Have you ever wondered what’s a F-stop vs T-stop. Well , if you want to know a little bit more about both these terms and understand what’s the difference between them then read on.
In this article we will take a look at what is F-stop , what is T-stop , what are the key differences between them and which one you should use a F-stop or T-stop.
Table Of Contents
- 1 What is F-stop ?
- 2 What is a T-stop
- 3 F-stop vs T-stop , which method you should use ?
- 4 Who should use T-stop lens ?
- 5 F-stop vs T-stop conversion
- 6 Final word
What is F-stop ?
We measure changes in brightness of light by using a F number on camera. Almost all the lenses have different F numbers marked on them.
A typical example of such marking will be like this .. F1.4 – F2 – F2.8 – F4 – F5.6 – F8 -F11 -F16 – F22 . These F numbers are not absolute units of light measurement , rather these are relative units which measure change in light.
An F stop is the difference between two consecutive F numbers and it simply means doubling or halving of the amount of light.
If you increase the F number from F2 to F2.8 then you half the amount of light passing through to the sensor. Similarly, if you change the F number from F2 to F1.4 you double the amount of light passing on to the camera sensor.
So, a 100mm lens at f/4 has an aperture opening of 100/4 = 25mm. That same 100mm lens at f/2 has an aperture opening of 100/2 = 50mm.
Twice the diameter means four times as much area, which means 4 times more light. So a jump from F2 to F4 will give you 4 times more light.
Since the F number has both the focal length and aperture size in the calculation a 50mm f/1.4 has a much smaller aperture than a 85 mm f/1.4 but still allows almost the same amount of light to hit the sensor.
The consecutive F numbers are related to each other by a factor of square root of 2 . How and why that happens is a topic for sperate discussion.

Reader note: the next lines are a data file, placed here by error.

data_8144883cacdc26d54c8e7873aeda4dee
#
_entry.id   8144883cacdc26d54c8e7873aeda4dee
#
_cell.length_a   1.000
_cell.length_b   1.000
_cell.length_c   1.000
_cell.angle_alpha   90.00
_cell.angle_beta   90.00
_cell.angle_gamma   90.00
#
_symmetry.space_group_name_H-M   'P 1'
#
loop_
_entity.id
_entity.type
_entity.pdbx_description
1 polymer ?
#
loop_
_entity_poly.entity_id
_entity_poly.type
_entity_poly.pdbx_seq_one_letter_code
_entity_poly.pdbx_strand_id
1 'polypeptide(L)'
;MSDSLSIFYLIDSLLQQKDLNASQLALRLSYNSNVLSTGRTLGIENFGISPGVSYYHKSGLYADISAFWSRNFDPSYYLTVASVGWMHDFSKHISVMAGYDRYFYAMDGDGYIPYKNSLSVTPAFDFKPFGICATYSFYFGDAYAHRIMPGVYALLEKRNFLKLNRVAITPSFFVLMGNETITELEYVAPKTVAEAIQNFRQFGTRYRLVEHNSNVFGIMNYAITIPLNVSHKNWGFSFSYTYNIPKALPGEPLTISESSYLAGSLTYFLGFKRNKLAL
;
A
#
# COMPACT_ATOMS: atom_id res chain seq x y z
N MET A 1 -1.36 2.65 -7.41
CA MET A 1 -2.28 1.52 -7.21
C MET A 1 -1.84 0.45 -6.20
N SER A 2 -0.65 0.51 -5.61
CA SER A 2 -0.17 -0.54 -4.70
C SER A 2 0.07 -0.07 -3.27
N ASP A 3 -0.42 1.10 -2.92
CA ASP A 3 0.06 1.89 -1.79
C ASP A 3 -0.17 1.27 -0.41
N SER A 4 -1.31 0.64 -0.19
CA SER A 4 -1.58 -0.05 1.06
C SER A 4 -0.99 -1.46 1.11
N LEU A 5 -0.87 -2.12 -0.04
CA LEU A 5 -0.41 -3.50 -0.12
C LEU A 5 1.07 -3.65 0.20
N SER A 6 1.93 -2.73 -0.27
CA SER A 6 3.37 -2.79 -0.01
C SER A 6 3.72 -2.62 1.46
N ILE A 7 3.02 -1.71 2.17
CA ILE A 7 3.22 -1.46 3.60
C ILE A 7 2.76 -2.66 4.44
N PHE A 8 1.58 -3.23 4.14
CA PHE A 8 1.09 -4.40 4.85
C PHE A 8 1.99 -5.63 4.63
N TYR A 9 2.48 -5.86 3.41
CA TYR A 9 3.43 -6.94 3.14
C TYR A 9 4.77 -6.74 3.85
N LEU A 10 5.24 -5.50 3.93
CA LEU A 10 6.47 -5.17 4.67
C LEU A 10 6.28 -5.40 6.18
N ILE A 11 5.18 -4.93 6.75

F stop definition
The measurement for calculating the opening of a lens aperture for determining exposure. F-stop numbers are derived by dividing the focal length of a lens by the diameter of its aperture.
Here is a great video explaining the F-stop concept.
What is a T-stop
Well F stop is simply a mathematical calculation and calculates the change in amount of light passing through to the sensor. F stop works in an ideal world where a hundred percent of light passes through the lens to the imaging sensor.
Unfortunately , it is impossible to manufacture optical glass without any imperfections and some of the light will always be lost to refraction and diffusion before it finally reaches the image sensor.
While F-stop measures how much light should make it through to the sensor , a T-stop measures how much light actually makes it to the sensor.
A t-stop considers the actual amount of light passing through after considering all the internal losses due to reflections , refraction and diffusion.
A marking on some motion picture lenses, in addition to or instead of f-stop markings. The “ T stands for transmission and indicates the effective f-stop in terms of light-passing power. That means that the light passing through that particular lens was measured and calculated and that those settings are to be used rather than their theoretical f-stop equivalent.
Lets see some examples of typical lens transmission loss values expressed in terms of F number.
|Lens||F Value||T Value|
|Canon 85 mm F1.2||1.2||1.4|
|Canon 70-200 F2.8||2.8||3.4|
|Nikon 70 -200 F2.8||2.8||3.3|
F-stop vs T-stop , which method you should use ?